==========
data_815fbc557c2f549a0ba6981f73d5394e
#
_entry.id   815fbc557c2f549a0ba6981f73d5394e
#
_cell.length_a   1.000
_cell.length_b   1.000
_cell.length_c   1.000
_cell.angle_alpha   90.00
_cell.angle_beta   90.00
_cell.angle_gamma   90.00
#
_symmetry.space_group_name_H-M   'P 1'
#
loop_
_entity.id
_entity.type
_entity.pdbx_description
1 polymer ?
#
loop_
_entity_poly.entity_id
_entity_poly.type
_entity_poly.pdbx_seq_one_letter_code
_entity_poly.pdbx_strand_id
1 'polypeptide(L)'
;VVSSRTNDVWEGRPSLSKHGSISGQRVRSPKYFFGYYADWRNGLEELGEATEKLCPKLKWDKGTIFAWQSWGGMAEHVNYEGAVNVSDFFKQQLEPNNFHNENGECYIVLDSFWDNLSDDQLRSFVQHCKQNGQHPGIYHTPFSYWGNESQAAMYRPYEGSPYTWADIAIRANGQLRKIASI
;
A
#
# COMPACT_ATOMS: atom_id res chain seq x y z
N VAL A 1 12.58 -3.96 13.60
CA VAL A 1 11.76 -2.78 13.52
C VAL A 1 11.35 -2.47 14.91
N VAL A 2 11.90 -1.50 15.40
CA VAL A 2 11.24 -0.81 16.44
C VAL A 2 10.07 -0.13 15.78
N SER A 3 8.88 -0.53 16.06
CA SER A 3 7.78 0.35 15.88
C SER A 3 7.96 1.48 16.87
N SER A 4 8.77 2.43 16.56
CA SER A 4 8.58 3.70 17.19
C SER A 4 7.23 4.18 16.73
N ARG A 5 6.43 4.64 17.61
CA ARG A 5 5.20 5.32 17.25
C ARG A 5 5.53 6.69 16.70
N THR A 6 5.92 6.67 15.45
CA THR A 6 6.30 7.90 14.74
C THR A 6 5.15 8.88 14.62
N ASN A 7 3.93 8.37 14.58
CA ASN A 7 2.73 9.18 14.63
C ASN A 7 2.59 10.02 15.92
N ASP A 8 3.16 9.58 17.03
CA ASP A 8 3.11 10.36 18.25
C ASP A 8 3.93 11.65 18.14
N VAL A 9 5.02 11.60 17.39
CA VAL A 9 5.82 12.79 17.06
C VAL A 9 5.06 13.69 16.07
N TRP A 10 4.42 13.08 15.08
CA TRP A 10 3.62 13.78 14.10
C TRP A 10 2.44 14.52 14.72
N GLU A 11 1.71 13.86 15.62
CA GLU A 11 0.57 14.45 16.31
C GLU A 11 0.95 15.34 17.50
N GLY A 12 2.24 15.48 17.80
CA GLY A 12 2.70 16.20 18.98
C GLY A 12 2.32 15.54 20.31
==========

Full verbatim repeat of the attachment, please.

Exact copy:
data_815fbc557c2f549a0ba6981f73d5394e
#
_entry.id   815fbc557c2f549a0ba6981f73d5394e
#
_cell.length_a   1.000
_cell.length_b   1.000
_cell.length_c   1.000
_cell.angle_alpha   90.00
_cell.angle_beta   90.00
_cell.angle_gamma   90.00
#
_symmetry.space_group_name_H-M   'P 1'
#
loop_
_entity.id
_entity.type
_entity.pdbx_description
1 polymer ?
#
loop_
_entity_poly.entity_id
_entity_poly.type
_entity_poly.pdbx_seq_one_letter_code
_entity_poly.pdbx_strand_id
1 'polypeptide(L)'
;VVSSRTNDVWEGRPSLSKHGSISGQRVRSPKYFFGYYADWRNGLEELGEATEKLCPKLKWDKGTIFAWQSWGGMAEHVNYEGAVNVSDFFKQQLEPNNFHNENGECYIVLDSFWDNLSDDQLRSFVQHCKQNGQHPGIYHTPFSYWGNESQAAMYRPYEGSPYTWADIAIRANGQLRKIASI
;
A
#
# COMPACT_ATOMS: atom_id res chain seq x y z
N VAL A 1 12.58 -3.96 13.60
CA VAL A 1 11.76 -2.78 13.52
C VAL A 1 11.35 -2.47 14.91
N VAL A 2 11.90 -1.50 15.40
CA VAL A 2 11.24 -0.81 16.44
C VAL A 2 10.07 -0.13 15.78
N SER A 3 8.88 -0.53 16.06
CA SER A 3 7.78 0.35 15.88
C SER A 3 7.96 1.48 16.87
N SER A 4 8.77 2.43 16.56
CA SER A 4 8.58 3.70 17.19
C SER A 4 7.23 4.18 16.73
N ARG A 5 6.43 4.64 17.61
CA ARG A 5 5.20 5.32 17.25
C ARG A 5 5.53 6.69 16.70
N THR A 6 5.92 6.67 15.45
CA THR A 6 6.30 7.90 14.74
C THR A 6 5.15 8.88 14.62
N ASN A 7 3.93 8.37 14.58
CA ASN A 7 2.73 9.18 14.63
C ASN A 7 2.59 10.02 15.92
N ASP A 8 3.16 9.58 17.03
CA ASP A 8 3.11 10.36 18.25
C ASP A 8 3.93 11.65 18.14
N VAL A 9 5.02 11.60 17.39
CA VAL A 9 5.82 12.79 17.06
C VAL A 9 5.06 13.69 16.07
N TRP A 10 4.42 13.08 15.08
CA TRP A 10 3.62 13.78 14.10
C TRP A 10 2.44 14.52 14.72
N GLU A 11 1.71 13.86 15.62
CA GLU A 11 0.57 14.45 16.31
C GLU A 11 0.95 15.34 17.50
N GLY A 12 2.24 15.48 17.80
CA GLY A 12 2.70 16.20 18.98
C GLY A 12 2.32 15.54 20.31